Can researchers and journalists find a common language?
Main stream media outlets are facing threats from all sides. Often criticised as sensationalist, news media preoccupation with scandal, corruption and violence is increasingly being called into question.
From a human face to human emotion: valuing feelings in development
Thirty years ago UNICEF reminded the world that development had a human face. Making up for the “lost decade” of the Eighties did not have to be funded through macroeconomic management, debt service or growth recovery alone. How relevant that reminder continues to be today.
Piloting a research toolkit on child internet use in rural South Africa
When the scope of a research project on child internet use spans multiple countries with vast cultural, economic and social variation, navigating the differences presents formidable challenges. For the Global Kids Online network, a research initiative tackling these challenges is crucial
UNICEF works on social protection programs in over 100 countries, and many are expanding rapidly. In discussions with stakeholders, there are two gender assumptions we hear repeatedly:giving benefits to women (rather than men) will result in better outcomes – particularly for childrentransfers will increase women’s empowerment.In other words, paying attention to gender is important not only to deliver better programme results, but also as its own objective. But are these assumptions based on evidence?While the claims are promising, we actually know less about them than we should. The primary reason for uncertainty is that gender dynamics are highly contextual and their effect on outcomes varies according to underlying cultural norms. As a consequence, it has been hard to land on a global consensus on both topics.
Mapping inequality for child well-being in rich countries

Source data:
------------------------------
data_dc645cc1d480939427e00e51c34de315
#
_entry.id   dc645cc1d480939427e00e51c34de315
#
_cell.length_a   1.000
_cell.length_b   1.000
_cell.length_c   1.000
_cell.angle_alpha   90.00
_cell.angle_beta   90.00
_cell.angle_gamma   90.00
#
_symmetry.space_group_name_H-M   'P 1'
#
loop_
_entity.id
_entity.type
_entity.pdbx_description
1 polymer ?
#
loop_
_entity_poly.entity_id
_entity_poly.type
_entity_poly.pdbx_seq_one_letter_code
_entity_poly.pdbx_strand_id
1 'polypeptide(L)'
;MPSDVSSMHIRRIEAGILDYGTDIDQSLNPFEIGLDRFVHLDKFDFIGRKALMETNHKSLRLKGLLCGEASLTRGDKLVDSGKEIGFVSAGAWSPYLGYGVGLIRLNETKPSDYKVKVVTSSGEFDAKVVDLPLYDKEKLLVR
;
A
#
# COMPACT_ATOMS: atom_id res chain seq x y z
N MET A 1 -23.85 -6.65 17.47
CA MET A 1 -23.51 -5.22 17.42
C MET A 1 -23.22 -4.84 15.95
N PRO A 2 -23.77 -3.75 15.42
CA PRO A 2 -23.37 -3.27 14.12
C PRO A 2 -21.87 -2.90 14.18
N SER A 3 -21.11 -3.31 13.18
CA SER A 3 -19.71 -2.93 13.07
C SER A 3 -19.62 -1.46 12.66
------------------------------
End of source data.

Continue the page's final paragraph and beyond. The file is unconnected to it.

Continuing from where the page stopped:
Research on inequality often loses sight of where children stand in relation to one another.The new Innocenti Report Card Fairness for Children: A league table of inequality in child well-being in rich countries looks at differences between children at the bottom of the inequality ladder, and their peers in the middle, across 41 advanced economies. The report ranks countries according to how far they allow their most disadvantaged children to fall behind in income, educational achievement, self-reported health and life satisfaction. Denmark does best in the overall ranking, with consistently low inequality in four different domains, while Israel and Turkey come out as the most unequal.Inequality tends to evolve over time. Report Card 13 places countries into separate groups based on the pathways behind these changes. For example, the study measures income inequality as the gap between the incomes of the 10th percentile and the median as a percentage of the median. Thus, bottom-end income inequality can increase for two different reasons:The median grows faster than the 10th percentile ORThe 10th percentile shrinks faster than the median Out of 37 rich countries for which trend data are available, 13 countries saw a substantial increase in the relative income gap among children under 18 between 2008 and 2013. In five of these countries, the median increased faster than the 10th percentile, which may have remained the same or even decreased – Canada, France, Israel, Slovakia and Sweden. The other eight countries experienced an increase in income inequality because both the median and the 10th percentile decreased, but the bottom of the distribution shrank faster. This group includes five southern European countries (Cyprus, Greece, Italy, Spain and Portugal) and three eastern European countries (Estonia, Hungary and Slovenia). Only four countries managed to lift incomes of households with children both at the bottom and the middle of the distribution, with a greater relative increase in the 10th percentile: the Czech Republic, Finland, the Republic of Korea and Switzerland.